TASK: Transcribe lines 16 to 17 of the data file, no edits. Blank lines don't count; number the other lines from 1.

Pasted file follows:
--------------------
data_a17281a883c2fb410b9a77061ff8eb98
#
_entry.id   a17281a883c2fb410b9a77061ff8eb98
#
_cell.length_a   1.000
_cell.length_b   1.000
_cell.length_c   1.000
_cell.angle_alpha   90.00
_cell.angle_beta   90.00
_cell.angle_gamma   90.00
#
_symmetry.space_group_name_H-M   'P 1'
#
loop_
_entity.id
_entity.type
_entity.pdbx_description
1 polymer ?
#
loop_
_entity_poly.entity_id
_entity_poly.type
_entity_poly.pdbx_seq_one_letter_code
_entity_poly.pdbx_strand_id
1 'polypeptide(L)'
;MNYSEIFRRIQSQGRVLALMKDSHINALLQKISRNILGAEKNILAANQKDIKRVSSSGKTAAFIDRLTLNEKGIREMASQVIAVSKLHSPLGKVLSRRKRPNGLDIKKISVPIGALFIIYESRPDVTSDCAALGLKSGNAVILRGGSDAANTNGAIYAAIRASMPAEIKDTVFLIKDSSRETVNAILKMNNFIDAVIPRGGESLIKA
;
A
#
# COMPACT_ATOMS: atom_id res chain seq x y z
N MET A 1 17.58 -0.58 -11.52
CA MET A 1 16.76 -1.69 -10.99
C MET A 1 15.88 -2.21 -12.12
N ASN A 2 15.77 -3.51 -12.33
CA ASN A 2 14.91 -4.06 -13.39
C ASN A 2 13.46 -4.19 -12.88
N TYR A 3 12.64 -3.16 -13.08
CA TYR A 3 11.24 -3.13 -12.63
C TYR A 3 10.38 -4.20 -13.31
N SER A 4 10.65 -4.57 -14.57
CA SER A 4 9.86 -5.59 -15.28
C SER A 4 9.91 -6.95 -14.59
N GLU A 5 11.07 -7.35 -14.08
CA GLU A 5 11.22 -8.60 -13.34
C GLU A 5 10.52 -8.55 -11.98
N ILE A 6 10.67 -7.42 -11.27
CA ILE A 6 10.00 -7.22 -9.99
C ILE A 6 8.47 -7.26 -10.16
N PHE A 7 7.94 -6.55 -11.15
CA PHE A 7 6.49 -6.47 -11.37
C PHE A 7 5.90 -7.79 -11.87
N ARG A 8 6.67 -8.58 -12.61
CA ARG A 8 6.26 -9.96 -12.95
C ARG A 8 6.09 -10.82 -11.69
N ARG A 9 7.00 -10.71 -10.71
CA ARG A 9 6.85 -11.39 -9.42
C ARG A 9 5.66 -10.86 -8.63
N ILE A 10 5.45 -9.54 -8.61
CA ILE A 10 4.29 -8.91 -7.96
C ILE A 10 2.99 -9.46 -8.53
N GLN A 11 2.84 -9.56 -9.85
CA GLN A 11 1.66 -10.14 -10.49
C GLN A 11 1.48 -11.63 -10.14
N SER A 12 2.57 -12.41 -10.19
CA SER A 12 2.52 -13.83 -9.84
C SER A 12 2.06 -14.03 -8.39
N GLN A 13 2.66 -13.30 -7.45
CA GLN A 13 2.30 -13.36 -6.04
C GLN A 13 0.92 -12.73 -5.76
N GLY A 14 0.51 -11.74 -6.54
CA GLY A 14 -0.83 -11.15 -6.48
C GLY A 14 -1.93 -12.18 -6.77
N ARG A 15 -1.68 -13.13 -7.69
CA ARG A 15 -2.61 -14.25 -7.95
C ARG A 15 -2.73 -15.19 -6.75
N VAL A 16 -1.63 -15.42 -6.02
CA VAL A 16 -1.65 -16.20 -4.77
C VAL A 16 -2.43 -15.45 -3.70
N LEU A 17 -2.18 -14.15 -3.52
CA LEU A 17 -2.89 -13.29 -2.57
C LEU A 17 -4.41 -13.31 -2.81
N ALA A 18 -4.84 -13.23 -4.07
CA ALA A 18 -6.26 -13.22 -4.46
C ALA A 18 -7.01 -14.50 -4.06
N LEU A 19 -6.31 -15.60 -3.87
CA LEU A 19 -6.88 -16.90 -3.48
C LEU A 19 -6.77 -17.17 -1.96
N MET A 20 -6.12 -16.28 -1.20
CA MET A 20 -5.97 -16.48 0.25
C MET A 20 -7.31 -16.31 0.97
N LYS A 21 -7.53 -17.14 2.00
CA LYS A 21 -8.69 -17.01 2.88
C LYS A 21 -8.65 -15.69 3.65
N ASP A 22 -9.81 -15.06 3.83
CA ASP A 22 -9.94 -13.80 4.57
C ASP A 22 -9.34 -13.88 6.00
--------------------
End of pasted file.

_entity.type
_entity.pdbx_description